Our fierce fight over torture

By Ari Melber
March 13, 2014

The new Congress versus the CIA battle over “hacking” Senate computers and “spying” isn’t about surveillance. It’s about torture.

We have never had a full reckoning for our government’s use of torture on terror suspects after September 11. There were no prosecutions of military officers or senior officials. (One soldier was imprisoned for abuse at the Abu Ghraib prison, former Corporal Charles Graner, while four officers received administrative demerits, not prosecution.) Remarkably, there has not even been a full release of classified government investigations into U.S. torture. It’s hard to get accountability in the dark.

That repressed history is the real context for the remarkable fight that spilled into public view when Senator Dianne Feinstein (D-Calif.) spoke on the Senate floor on Tuesday.

There have been attempts by Congress, human rights groups and the press to pursue information about the torture — or “enhanced interrogation” program — that the Bush administration’s CIA began in 2002.

The exposure of torture at Abu Ghraib prison in Iraq appeared in a 2004 Seymour Hersh article in the New Yorker, not from the government. Further public reports pushed President George W. Bush to disclose and defend the program in 2006.

Leaks then surfaced about crucial evidence that documented some interrogation sessions, which could factually resolve debates between the administration and critics over how far the interrogation went. The CIA had recorded the interrogation sessions. Before Congress or independent investigations could review the video tapes, however, the CIA’s lawyers destroyed them in 2007. In many contexts, that action alone is a crime — obstruction of justice.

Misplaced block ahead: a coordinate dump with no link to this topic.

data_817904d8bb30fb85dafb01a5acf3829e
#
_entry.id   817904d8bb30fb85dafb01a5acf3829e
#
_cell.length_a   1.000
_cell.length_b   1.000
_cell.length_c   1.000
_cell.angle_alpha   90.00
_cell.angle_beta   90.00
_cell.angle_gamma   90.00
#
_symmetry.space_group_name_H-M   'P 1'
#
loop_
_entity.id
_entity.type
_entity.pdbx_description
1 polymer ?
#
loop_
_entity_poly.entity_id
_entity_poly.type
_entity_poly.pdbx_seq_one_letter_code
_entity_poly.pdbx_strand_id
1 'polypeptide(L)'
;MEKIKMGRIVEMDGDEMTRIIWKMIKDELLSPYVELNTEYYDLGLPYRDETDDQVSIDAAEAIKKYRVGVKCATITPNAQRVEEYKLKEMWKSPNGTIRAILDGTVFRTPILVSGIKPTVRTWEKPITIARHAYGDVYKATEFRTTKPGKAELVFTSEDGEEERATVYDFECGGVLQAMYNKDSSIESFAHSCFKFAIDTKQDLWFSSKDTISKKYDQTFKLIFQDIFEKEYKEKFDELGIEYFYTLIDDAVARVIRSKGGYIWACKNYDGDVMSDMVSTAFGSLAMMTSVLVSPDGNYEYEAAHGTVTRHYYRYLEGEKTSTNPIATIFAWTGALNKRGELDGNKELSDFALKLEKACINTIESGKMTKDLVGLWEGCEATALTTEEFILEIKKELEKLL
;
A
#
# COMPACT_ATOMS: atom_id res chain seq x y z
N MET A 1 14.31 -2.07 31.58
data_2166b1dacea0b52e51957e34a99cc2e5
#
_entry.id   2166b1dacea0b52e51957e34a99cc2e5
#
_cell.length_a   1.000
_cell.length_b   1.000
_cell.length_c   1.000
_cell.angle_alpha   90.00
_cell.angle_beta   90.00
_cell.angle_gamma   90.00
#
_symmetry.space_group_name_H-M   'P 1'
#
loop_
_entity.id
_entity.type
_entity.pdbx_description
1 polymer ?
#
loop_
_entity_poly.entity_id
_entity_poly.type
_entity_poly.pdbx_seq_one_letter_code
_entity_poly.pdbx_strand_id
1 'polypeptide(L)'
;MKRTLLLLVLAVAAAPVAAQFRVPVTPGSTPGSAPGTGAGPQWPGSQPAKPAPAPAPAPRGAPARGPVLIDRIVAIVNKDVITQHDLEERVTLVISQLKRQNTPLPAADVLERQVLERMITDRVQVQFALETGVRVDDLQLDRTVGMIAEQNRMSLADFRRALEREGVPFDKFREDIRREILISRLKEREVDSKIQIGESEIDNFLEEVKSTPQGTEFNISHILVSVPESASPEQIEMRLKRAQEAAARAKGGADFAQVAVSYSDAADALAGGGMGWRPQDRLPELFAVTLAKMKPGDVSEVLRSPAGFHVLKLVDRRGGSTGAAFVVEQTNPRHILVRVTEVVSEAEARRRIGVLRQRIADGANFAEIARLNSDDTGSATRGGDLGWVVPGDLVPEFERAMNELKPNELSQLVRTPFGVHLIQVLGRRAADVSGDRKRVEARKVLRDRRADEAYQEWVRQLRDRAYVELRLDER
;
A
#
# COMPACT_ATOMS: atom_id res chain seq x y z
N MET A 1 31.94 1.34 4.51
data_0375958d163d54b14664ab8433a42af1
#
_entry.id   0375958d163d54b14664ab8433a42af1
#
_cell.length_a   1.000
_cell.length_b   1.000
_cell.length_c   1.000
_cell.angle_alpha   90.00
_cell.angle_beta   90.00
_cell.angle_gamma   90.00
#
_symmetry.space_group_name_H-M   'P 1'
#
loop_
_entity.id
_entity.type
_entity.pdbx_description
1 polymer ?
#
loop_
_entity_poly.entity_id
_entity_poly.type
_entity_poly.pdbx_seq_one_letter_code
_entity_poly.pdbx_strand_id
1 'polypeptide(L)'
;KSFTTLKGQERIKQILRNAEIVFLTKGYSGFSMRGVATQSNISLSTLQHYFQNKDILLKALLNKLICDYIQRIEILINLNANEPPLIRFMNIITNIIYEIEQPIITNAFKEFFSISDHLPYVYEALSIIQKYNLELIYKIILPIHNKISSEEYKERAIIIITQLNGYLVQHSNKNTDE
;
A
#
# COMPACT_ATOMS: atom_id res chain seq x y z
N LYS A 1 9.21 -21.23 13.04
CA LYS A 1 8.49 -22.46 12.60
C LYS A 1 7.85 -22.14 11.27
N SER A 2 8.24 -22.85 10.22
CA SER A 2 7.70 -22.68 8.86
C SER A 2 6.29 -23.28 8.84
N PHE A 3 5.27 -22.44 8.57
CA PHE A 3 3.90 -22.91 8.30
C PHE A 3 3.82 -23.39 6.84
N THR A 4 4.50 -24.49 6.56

Congress responded to the destruction of the tapes by launching a limited review of those interrogations. In 2009, the review found the CIA sessions were different, and far harsher, than the agency had claimed.

This drove the usually hawkish Senate Intelligence Committee, headed by Feinstein, to a bureaucratic breaking point. Faced with the CIA’s apparent misrepresentations and possible criminal obstruction to cover up a possible crime, the panel held a bipartisan vote to conduct a full investigation.

The revelations about the CIA’s continued efforts to subvert that investigation is what sparked the current constitutional crisis — and the unusual floor speech by Feinstein, a longtime CIA ally.

Feinstein recounted how her committee “voted 14 to 1 to initiate a comprehensive review of the CIA detention and interrogation program,” because it learned “the interrogations and conditions of confinement at the CIA detention sites were far different and far more harsh than the way the CIA had described them to” Congress.

She recounted how Senate investigators strained to accommodate CIA requests for this “independent” review, such as going to a CIA site to review digital files that remained under the agency’s control. When the CIA learned that the Senate staff found incriminating internal CIA notes about the files, which reportedly contradicted the CIA’s public claims about the program, Feinstein said the CIA began looking into the Senate investigators’ work.

In other words, the CIA began investigating the investigators.

Feinstein says that act may be illegal, violating “the Fourth Amendment, the Computer Fraud and Abuse Act, as well as Executive Order 12333, which prohibits the CIA from conducting domestic searches or surveillance.”

CIA Director John Brennan responded with a parsing denial, saying there has not been a “tremendous” level of CIA spying or hacking of Congress. What about, say, a small amount of illegal spying?

Other statements from Brennan and administration officials lean heavily on capacious words like “hacking” and “spying,” which have notoriously vague meanings, and plenty of wiggle room.

It doesn’t stop there. The most dangerous part of this crisis does not turn on the definition of hacking. It doesn’t depend on whether the CIA maliciously tried to kneecap the investigation, or just found ways to accidentally kneecap it.